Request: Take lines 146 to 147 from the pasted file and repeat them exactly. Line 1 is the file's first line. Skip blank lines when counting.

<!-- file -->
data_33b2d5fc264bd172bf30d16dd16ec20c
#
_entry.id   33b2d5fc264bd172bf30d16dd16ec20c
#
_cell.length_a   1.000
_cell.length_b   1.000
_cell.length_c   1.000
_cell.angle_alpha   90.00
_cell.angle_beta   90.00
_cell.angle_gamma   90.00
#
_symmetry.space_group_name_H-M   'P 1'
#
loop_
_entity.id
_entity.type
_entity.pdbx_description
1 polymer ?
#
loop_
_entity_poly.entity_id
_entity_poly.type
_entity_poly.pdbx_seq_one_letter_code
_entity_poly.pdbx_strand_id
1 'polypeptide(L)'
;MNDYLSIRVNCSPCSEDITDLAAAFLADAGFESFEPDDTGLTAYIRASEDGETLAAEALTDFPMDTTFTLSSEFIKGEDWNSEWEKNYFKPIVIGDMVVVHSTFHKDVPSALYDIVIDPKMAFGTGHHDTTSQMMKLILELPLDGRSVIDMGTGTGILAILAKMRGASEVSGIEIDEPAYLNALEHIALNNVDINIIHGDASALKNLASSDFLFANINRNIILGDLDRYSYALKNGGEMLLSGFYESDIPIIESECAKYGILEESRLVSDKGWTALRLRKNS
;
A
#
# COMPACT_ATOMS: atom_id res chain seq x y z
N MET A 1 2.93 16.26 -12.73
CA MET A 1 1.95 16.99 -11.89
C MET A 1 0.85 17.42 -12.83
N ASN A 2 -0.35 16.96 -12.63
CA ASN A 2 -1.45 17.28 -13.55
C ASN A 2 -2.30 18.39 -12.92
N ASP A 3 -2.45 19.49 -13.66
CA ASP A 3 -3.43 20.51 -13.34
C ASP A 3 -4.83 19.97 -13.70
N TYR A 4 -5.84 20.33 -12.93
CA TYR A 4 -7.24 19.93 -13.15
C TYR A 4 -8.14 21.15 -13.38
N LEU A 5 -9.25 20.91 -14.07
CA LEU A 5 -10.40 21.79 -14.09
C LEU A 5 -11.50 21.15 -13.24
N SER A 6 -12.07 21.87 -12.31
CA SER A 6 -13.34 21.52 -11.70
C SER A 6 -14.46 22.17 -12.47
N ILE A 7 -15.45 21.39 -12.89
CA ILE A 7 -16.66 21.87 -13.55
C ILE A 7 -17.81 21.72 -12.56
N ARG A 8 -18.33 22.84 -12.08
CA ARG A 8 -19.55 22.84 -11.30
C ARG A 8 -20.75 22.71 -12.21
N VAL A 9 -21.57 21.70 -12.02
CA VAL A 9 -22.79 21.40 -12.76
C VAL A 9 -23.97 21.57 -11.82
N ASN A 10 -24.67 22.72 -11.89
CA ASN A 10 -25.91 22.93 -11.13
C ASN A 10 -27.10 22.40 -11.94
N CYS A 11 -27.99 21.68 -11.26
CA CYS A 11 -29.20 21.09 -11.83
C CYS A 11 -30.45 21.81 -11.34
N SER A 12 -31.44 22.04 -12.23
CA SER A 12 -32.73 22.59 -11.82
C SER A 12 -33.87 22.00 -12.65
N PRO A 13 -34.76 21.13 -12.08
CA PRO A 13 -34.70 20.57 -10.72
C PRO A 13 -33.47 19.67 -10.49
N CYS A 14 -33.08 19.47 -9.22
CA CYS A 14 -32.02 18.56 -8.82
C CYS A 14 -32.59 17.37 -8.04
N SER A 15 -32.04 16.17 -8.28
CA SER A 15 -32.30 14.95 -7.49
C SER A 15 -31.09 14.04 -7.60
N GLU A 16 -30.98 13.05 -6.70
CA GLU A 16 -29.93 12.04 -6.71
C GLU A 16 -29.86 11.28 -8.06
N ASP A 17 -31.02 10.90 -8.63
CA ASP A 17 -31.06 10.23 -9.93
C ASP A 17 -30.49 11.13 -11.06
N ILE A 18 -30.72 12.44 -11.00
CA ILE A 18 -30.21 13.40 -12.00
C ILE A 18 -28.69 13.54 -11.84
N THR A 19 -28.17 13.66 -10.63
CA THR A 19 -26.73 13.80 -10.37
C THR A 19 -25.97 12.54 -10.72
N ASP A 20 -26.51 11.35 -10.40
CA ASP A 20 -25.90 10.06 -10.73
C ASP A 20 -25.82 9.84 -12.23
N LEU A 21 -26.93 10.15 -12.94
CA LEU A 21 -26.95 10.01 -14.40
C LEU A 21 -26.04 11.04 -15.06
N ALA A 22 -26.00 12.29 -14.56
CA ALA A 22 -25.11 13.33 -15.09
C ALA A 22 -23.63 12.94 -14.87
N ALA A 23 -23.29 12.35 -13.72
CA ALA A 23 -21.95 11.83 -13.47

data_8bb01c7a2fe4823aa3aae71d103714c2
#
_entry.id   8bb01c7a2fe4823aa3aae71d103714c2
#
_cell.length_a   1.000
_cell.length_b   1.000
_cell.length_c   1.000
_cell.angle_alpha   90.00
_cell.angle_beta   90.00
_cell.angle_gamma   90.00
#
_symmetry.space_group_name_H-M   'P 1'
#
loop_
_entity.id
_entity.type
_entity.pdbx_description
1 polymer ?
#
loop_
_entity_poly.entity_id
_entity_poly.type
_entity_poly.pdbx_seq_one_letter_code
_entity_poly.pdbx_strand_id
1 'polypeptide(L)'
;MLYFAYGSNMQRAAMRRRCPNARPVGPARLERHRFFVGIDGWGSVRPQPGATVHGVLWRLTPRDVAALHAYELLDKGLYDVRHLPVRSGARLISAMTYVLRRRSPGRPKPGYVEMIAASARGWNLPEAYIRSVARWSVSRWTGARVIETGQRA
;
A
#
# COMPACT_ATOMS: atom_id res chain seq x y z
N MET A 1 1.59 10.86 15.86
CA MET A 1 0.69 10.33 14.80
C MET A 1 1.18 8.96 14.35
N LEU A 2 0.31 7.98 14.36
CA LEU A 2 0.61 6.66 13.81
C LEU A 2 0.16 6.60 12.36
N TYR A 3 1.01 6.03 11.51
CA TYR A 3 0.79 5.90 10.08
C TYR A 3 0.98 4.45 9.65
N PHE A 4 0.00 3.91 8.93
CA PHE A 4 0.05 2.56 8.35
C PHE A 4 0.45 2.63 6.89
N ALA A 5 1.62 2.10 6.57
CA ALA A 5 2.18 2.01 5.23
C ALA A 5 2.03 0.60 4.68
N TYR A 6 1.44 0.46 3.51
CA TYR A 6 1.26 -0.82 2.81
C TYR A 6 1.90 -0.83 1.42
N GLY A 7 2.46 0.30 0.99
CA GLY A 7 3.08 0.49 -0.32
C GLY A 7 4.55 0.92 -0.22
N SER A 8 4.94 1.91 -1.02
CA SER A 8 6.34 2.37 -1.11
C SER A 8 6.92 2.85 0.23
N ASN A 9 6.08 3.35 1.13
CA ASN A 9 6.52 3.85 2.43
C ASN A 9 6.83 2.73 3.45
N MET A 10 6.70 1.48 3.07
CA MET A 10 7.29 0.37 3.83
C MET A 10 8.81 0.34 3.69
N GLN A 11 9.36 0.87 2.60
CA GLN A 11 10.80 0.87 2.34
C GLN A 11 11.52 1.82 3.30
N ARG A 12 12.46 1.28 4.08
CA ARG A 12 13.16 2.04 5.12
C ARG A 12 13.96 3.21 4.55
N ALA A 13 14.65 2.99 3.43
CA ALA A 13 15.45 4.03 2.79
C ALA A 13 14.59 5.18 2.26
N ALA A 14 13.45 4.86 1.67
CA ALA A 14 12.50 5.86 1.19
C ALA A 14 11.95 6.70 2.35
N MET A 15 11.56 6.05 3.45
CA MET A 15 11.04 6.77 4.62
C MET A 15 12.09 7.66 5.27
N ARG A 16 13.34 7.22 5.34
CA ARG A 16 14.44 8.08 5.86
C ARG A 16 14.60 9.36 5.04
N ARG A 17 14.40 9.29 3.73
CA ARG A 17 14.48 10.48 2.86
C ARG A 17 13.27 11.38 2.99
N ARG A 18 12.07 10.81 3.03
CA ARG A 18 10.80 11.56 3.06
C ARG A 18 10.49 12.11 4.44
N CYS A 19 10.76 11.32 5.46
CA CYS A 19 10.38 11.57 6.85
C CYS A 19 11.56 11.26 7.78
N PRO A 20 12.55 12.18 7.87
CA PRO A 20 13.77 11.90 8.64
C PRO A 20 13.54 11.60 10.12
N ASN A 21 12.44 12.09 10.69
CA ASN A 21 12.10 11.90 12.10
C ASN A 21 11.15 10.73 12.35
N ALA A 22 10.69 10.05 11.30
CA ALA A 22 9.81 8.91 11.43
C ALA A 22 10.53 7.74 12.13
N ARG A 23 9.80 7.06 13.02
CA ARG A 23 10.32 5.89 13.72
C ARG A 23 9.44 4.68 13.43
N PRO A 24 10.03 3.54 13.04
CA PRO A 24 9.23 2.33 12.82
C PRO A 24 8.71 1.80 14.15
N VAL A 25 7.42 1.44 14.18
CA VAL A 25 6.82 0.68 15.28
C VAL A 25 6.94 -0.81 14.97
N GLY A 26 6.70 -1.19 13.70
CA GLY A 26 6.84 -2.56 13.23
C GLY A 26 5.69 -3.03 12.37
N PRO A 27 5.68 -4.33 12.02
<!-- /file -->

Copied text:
C TYR A 6 1.90 -0.83 1.42
N GLY A 7 2.46 0.30 0.99